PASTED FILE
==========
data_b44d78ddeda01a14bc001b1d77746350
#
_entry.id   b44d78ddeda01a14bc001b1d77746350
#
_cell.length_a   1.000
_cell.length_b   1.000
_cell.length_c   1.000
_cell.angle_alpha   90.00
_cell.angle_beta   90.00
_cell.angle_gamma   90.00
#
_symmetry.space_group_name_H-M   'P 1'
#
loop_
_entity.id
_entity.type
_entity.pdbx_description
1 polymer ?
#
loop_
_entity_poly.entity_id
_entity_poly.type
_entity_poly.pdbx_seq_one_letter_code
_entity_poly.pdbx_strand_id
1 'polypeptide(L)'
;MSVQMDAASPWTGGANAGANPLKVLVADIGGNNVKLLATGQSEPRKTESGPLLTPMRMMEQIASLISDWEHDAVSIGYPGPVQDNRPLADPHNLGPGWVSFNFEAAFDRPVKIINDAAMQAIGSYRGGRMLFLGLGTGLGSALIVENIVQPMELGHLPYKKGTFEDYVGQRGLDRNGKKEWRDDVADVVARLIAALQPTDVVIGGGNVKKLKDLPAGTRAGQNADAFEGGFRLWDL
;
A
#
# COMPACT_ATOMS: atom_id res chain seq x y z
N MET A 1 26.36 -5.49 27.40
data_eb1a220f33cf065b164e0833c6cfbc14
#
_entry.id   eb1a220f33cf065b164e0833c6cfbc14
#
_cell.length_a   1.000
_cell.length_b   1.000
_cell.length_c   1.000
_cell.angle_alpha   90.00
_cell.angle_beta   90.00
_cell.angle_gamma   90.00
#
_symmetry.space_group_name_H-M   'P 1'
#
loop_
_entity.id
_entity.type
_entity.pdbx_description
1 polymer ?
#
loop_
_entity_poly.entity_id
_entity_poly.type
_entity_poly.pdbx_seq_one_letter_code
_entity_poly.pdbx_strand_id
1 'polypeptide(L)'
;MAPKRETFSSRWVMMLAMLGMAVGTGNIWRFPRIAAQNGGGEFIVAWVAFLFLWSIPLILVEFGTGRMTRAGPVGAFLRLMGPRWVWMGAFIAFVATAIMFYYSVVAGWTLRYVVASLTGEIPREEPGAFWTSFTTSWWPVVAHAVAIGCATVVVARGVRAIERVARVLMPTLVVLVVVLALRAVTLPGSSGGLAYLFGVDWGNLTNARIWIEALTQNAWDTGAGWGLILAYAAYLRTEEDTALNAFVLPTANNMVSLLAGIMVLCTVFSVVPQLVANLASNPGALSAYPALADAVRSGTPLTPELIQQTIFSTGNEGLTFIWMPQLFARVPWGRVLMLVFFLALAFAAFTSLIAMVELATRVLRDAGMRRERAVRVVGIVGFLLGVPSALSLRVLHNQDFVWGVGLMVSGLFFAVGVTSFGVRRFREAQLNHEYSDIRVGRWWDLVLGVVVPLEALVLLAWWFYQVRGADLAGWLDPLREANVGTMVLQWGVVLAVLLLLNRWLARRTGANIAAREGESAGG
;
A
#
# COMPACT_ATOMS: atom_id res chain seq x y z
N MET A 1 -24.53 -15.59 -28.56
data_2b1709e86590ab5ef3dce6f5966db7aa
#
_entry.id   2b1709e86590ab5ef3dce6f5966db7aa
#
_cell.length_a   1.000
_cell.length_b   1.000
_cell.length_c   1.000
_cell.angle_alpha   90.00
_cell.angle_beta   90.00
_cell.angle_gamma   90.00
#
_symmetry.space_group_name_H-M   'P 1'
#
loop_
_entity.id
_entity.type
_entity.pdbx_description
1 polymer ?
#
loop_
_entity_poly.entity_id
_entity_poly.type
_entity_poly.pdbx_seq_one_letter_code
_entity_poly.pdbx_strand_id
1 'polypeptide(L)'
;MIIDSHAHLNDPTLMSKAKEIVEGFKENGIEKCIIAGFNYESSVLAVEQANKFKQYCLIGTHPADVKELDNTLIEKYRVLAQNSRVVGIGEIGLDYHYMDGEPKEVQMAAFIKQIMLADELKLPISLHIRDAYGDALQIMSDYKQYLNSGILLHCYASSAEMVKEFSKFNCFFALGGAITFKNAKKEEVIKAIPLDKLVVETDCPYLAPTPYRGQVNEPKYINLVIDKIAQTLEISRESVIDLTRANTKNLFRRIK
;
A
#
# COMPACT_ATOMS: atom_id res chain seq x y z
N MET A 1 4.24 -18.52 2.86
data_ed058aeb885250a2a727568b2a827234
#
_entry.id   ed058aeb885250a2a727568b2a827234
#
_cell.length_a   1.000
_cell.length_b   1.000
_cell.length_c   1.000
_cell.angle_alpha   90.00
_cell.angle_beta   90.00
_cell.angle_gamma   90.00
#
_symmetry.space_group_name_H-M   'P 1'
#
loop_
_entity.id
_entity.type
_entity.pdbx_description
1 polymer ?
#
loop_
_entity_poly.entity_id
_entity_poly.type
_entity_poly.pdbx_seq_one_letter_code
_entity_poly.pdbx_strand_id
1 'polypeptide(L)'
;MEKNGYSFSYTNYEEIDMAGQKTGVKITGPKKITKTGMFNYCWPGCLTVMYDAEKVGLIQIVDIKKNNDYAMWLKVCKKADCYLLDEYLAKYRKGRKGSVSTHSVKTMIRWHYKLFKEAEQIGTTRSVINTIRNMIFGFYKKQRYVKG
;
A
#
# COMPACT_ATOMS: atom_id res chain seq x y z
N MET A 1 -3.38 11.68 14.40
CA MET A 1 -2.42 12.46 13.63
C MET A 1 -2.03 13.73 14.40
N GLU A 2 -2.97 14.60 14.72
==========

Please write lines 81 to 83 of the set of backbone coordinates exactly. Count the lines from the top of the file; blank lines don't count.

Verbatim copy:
#
loop_
_entity_poly.entity_id